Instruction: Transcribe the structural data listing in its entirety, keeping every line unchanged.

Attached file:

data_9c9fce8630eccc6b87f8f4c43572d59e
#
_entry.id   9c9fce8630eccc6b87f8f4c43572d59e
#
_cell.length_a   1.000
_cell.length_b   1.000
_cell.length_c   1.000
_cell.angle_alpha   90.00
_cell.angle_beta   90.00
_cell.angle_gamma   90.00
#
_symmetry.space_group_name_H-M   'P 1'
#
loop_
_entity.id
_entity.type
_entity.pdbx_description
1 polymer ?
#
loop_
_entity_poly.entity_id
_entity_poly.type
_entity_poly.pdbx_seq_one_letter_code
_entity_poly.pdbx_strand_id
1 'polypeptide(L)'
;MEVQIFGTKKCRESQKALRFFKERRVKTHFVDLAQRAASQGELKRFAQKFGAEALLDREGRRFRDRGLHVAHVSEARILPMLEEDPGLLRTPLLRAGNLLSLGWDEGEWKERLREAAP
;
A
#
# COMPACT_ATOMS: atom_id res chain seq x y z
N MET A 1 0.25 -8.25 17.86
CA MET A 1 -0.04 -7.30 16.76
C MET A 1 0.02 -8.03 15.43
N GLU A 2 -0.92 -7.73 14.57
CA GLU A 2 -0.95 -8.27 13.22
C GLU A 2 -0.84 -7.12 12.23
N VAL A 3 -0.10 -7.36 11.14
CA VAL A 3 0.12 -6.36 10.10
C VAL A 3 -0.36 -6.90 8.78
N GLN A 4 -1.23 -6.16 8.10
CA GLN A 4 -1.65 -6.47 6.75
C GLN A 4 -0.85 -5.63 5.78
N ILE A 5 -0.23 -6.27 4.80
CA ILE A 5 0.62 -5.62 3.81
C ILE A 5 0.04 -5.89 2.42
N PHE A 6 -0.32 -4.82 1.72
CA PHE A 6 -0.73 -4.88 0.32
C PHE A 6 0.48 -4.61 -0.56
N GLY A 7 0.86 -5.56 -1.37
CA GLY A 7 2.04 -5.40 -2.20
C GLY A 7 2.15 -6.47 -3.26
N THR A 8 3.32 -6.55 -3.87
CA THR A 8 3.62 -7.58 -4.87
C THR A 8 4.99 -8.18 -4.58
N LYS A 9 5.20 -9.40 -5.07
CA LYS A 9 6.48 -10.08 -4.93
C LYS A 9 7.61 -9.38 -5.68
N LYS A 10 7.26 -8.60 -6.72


data_9c9fce8630eccc6b87f8f4c43572d59e
#
_entry.id   9c9fce8630eccc6b87f8f4c43572d59e
#
_cell.length_a   1.000
_cell.length_b   1.000
_cell.length_c   1.000
_cell.angle_alpha   90.00
_cell.angle_beta   90.00
_cell.angle_gamma   90.00
#
_symmetry.space_group_name_H-M   'P 1'
#
loop_
_entity.id
_entity.type
_entity.pdbx_description
1 polymer ?
#
loop_
_entity_poly.entity_id
_entity_poly.type
_entity_poly.pdbx_seq_one_letter_code
_entity_poly.pdbx_strand_id
1 'polypeptide(L)'
;MEVQIFGTKKCRESQKALRFFKERRVKTHFVDLAQRAASQGELKRFAQKFGAEALLDREGRRFRDRGLHVAHVSEARILPMLEEDPGLLRTPLLRAGNLLSLGWDEGEWKERLREAAP
;
A
#
# COMPACT_ATOMS: atom_id res chain seq x y z
N MET A 1 0.25 -8.25 17.86
CA MET A 1 -0.04 -7.30 16.76
C MET A 1 0.02 -8.03 15.43
N GLU A 2 -0.92 -7.73 14.57
CA GLU A 2 -0.95 -8.27 13.22
C GLU A 2 -0.84 -7.12 12.23
N VAL A 3 -0.10 -7.36 11.14
CA VAL A 3 0.12 -6.36 10.10
C VAL A 3 -0.36 -6.90 8.78
N GLN A 4 -1.23 -6.16 8.10
CA GLN A 4 -1.65 -6.47 6.75
C GLN A 4 -0.85 -5.63 5.78
N ILE A 5 -0.23 -6.27 4.80
CA ILE A 5 0.62 -5.62 3.81
C ILE A 5 0.04 -5.89 2.42
N PHE A 6 -0.32 -4.82 1.72
CA PHE A 6 -0.73 -4.88 0.32
C PHE A 6 0.48 -4.61 -0.56
N GLY A 7 0.86 -5.56 -1.37
CA GLY A 7 2.04 -5.40 -2.20
C GLY A 7 2.15 -6.47 -3.26
N THR A 8 3.32 -6.55 -3.87
CA THR A 8 3.62 -7.58 -4.87
C THR A 8 4.99 -8.18 -4.58
N LYS A 9 5.20 -9.40 -5.07
CA LYS A 9 6.48 -10.08 -4.93
C LYS A 9 7.61 -9.38 -5.68
N LYS A 10 7.26 -8.60 -6.72